Get Out’s Success Shouldn’t Surprise You

via GIPHY

via GIPHY

Every year, there is someone new making the list of “Black Firsts.” Yes, even in 2017, y’all. There are so many untold stories and more hidden figures that aren’t known about until we tell these stories ourselves. Often, when it comes to movies they tend to always have the same story line or follow the same theme: the black guy is a bad ass gangsta and in many other movies, we only fit stereotypical roles. The black one dies first. The black woman is ghetto. We can’t forget the token black person in every movie where they have weak catch lines like, “that’s dope” or “fo’ sho’.”

However you may have noticed lately that in the last 10 years there has been more “diversity” on television, ads, and in movies. Although, the nominees and the awards don’t always match up *sips tea*. Many breakout shows are climbing to the top of the ratings ladder because they are featuring more people that look like the audience- Americans. The film, written and directed by Jordan Peele, Get Out has recently gained some clout as making history for being one of the first films where a black man, directed and wrote his debut film and it reached $100 million. You are probably like “How Sway?” Here’s how.

A “black movie” can be defined as having a predominately black cast or a black theme although the film may or may not have a Black director. Now this is where things get technical. Most high grossing black films always have one or the other, but not both. John Landis’ film, Coming to America, released in 1988, made $281,442,024 at the box-office when the average ticket price was only $4.11, now if you factor in the cost of inflation that would be $595 million today. Meaning, the number one black film of all time is Coming to America. One other director’s debut that hit that $100 million ceiling was Mark Johnson’s, S.W.A.T with $117 Million, according to blackfilm.com.

The storyline itself played out a lot of thoughts that many of us, as African Americans, have every day.

Here is why Peele made history with Get Out. This was a screenplay adapted by him and directed by him. Think of it as a “For Us By Us film.” The storyline itself played out a lot of thoughts that many of us, as African Americans, have every day. Being the only black person somewhere, standing out in a sea of non-blacks and looking for someone that looks like us. You shouldn’t be surprised that this film went to the top despite people claiming it was racist or a movie about hypnotizing blacks into slavery.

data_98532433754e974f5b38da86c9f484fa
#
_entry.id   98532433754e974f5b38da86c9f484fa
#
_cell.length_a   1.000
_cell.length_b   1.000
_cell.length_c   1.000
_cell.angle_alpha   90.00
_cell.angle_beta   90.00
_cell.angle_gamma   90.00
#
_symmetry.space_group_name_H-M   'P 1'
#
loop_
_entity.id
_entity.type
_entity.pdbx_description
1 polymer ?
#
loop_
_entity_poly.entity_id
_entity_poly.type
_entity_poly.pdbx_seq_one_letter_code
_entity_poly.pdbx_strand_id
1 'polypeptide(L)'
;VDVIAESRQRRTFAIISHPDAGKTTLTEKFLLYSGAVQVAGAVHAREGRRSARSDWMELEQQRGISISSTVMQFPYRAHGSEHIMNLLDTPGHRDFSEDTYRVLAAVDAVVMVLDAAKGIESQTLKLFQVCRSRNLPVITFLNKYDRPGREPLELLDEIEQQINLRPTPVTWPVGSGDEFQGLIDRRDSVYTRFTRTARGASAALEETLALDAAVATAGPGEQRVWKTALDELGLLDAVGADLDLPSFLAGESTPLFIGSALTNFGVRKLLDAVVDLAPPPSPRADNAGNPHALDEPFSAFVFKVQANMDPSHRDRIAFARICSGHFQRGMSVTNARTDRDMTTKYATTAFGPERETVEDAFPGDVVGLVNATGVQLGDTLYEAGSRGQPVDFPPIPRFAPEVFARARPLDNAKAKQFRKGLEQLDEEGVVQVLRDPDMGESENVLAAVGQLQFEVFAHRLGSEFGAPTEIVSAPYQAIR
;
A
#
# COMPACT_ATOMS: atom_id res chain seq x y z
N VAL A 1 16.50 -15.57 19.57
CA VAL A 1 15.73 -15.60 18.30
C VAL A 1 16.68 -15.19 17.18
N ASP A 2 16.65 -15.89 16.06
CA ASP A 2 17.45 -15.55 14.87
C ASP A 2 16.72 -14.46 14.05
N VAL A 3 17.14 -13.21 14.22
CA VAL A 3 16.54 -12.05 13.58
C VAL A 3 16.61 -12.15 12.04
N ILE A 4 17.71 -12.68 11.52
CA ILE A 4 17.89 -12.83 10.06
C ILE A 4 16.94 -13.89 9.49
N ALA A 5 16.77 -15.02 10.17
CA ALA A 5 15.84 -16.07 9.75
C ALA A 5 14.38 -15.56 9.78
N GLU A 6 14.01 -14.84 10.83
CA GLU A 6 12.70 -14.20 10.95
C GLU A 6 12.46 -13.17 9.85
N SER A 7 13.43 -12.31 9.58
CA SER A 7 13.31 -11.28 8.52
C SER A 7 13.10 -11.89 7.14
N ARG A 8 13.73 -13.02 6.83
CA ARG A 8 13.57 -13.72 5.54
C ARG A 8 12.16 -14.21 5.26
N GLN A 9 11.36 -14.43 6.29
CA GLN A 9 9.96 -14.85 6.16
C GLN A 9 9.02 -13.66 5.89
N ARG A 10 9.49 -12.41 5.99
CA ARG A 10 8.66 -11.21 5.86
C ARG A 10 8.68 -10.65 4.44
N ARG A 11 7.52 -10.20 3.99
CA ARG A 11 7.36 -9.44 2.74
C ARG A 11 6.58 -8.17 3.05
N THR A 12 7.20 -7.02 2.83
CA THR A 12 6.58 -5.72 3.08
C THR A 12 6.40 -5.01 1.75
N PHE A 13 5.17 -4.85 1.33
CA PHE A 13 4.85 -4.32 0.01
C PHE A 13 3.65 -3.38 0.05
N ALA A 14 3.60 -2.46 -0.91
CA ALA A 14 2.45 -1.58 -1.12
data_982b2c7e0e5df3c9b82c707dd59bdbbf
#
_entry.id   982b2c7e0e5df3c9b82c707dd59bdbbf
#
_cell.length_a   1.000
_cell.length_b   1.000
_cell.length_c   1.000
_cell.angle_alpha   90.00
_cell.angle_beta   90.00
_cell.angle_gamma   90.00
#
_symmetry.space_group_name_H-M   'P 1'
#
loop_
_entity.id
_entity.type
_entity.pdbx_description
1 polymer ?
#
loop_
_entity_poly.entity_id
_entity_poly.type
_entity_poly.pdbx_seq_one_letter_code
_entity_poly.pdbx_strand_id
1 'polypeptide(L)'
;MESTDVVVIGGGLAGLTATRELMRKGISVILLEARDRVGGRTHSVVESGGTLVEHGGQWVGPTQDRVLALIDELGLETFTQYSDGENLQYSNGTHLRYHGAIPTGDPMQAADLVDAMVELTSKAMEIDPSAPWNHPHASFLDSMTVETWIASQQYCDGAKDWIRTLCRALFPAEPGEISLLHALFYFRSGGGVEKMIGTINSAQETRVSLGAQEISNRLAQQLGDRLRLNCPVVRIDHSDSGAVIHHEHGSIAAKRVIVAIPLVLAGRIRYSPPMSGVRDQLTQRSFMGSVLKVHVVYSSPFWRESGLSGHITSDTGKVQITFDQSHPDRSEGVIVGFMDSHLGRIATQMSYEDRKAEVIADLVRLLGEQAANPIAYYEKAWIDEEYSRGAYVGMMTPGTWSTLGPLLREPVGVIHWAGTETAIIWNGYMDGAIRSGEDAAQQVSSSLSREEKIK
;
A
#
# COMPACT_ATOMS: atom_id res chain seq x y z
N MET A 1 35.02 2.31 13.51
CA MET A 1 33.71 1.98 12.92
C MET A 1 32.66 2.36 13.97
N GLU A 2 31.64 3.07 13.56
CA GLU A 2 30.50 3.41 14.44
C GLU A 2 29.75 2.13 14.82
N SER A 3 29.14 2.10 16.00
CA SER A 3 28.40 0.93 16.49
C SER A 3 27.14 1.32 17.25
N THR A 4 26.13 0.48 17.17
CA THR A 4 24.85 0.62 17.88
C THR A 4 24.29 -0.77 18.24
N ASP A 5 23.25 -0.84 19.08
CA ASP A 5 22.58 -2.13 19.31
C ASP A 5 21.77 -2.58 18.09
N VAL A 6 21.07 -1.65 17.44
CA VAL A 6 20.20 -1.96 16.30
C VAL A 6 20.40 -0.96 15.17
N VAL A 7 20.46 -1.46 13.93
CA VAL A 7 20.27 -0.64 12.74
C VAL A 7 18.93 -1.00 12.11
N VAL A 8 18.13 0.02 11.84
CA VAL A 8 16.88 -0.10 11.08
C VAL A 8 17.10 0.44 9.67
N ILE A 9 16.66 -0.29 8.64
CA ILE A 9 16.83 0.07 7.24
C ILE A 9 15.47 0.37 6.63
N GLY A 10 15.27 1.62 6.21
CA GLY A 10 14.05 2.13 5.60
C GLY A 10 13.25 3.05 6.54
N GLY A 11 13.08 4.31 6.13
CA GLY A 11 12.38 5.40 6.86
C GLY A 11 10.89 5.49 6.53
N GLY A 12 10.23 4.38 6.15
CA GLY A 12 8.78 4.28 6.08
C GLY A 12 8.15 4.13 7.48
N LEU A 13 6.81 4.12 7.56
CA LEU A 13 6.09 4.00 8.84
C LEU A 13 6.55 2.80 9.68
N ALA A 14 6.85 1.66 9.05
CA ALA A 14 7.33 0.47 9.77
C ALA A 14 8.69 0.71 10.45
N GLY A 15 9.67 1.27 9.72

Yeah, people actually thought that from the previews.

Fact is, black films have always made more money than films that don’t have any type of color flowing through it. Think about it, haven’t you noticed that some of the top rated television shows on primetime right now include black people or interracial relationships on it?  When one died off The Walking Dead, another few appeared. Yeah, we see what you did there. After Cheerios premiered interracial couple eating with their child, it went viral. Next thing you know Old Navy popped up with one, State Farm, Macy’s, and Banana Republic. Ya’ll Banana REPUBLIC.

When you are in the business of making money then you are paying attention to the numbers. Put people in front of the audience that reflects that audience. These type of movies just perform better on average, according to a report on diversity in Hollywood from the Ralph J. Bunche Center for African American Studies at UCLA. One thing is for certain, we must commend Jordan Peele for making history. Your story matters and it makes money so get out there and tell it.

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